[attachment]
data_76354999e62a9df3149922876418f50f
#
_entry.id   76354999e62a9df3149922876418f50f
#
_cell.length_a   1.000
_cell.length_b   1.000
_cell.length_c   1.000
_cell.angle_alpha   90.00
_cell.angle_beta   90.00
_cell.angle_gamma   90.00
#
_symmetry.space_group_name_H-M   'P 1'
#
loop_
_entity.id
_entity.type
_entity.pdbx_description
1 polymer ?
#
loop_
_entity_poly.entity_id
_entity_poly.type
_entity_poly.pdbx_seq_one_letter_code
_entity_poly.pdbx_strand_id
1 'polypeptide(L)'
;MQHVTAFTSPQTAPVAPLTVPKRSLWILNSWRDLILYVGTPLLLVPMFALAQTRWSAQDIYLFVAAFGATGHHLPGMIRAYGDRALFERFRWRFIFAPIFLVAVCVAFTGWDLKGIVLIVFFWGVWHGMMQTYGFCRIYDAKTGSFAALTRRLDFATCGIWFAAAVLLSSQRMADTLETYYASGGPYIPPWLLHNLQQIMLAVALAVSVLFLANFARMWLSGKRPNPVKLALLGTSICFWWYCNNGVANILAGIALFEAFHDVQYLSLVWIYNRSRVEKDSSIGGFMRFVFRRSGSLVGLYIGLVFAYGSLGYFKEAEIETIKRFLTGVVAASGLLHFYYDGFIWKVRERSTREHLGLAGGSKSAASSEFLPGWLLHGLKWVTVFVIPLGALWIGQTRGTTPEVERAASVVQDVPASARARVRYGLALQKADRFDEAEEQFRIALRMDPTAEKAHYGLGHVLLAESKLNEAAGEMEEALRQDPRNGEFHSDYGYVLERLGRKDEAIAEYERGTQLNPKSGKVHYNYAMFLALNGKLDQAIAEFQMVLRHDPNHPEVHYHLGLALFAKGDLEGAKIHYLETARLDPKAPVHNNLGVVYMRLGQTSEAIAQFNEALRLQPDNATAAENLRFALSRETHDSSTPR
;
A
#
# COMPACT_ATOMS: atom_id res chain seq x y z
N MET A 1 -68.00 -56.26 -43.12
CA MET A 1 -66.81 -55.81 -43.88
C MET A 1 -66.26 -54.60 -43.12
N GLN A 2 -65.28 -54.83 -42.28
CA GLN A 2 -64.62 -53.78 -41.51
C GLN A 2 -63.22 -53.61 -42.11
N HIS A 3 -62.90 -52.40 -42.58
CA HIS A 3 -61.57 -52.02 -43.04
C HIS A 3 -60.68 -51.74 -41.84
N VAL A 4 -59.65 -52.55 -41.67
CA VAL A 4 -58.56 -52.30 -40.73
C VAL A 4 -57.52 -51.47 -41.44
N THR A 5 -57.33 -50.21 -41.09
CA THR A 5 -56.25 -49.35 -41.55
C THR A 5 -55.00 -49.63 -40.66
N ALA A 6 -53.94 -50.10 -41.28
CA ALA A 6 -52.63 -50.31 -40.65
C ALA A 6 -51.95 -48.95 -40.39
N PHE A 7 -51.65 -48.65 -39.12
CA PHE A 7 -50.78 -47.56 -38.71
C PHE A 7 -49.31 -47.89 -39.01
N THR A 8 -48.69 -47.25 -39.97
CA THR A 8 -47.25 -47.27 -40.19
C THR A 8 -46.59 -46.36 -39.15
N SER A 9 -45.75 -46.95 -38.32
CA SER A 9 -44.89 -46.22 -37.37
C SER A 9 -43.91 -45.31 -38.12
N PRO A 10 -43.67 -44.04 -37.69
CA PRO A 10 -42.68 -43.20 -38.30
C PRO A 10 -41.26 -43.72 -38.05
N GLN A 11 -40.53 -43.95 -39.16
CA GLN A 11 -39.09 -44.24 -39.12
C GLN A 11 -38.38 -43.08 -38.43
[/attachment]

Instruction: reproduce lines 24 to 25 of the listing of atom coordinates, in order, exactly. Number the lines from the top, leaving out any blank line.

_entity_poly.pdbx_strand_id
1 'polypeptide(L)'